Or, in short, do not sell .
That’s because this stuff is hard. You can be battle-tested and alert to people panicking and still be too cautious (as even I was in March 2020) or sell your fast-growth stocks picked up in the slump after they’d doubled in a few months, only to watch them go on to double again. (Yep, I did that, too).
Investing only looks easy in hindsight. But it’s not quite so difficult as emotionally flighty pundits make it sound in the midst of the highs and lows.
p.s. We had several dozen substantive responses – far more than I expected – to our call  for new writers. At least ten could be a good fit for Monevator. I need to set aside a day to consider everyone properly. Will be in touch soon!
No more years: I FIRE’d work – Monevator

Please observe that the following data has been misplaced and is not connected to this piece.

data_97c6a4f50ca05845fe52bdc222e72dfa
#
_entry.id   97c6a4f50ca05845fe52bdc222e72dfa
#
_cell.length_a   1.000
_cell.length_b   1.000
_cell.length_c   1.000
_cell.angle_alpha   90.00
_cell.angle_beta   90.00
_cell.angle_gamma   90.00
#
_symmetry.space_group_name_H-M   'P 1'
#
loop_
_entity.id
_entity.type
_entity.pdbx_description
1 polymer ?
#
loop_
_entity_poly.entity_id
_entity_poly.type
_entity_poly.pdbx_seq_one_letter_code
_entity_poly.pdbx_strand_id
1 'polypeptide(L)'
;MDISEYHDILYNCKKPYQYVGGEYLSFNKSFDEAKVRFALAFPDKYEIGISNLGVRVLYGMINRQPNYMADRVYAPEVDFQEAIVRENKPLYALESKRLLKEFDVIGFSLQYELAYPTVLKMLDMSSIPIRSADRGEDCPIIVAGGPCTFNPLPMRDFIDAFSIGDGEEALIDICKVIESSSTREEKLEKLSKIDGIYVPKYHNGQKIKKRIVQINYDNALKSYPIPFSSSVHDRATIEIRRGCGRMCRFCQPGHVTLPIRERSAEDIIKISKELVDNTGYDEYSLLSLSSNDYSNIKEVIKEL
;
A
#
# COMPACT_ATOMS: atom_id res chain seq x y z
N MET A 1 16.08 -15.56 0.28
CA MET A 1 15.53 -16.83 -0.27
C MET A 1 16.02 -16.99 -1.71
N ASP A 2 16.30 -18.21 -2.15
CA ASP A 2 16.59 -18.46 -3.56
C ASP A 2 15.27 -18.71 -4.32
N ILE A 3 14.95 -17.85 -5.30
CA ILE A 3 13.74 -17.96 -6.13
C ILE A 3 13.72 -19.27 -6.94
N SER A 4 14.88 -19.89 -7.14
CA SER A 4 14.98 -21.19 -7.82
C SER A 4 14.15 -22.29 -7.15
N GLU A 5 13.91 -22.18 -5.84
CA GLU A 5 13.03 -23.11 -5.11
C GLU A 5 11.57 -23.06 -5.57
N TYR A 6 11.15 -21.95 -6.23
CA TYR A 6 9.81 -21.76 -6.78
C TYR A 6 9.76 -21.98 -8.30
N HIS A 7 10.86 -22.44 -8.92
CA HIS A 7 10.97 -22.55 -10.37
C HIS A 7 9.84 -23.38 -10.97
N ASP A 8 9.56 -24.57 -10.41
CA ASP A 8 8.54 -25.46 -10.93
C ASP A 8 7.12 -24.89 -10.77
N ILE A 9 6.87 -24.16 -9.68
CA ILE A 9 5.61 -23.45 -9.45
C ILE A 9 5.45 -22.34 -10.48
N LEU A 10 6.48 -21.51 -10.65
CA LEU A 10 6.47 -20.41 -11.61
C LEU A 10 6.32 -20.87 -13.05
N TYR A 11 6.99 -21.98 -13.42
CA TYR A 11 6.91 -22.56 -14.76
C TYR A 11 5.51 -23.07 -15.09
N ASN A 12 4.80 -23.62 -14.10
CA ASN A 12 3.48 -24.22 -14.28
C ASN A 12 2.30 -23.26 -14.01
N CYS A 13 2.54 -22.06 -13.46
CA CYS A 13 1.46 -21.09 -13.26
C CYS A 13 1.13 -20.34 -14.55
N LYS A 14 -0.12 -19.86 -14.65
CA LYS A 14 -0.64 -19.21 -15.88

What are Enterprise Investment Schemes? – Monevator 
From the archive-ator: Risk/return: nothing ventured, nothing gained – Monevator 
Note: Some links are Google search results – in PC/desktop view you can click to read the piece without being a paid subscriber. Try privacy/incognito mode to avoid cookies. Consider subscribing if you read them a lot!2 
Port problems and stockpiling surge give British businesses higher container costs than Europe – ThisIsMoney 
Women could be owed ‘lottery-winning’ pension sums – BBC 
British Land deal a ‘vote of confidence’ in the London market – ThisIsMoney 
Nest seeks lower private equity fees in return for regular pension cash flows [Search result] – FT 
Cryptocurrency Ethereum hits new high after Visa agrees to allow crypto-payments on its network – ThisIsMoney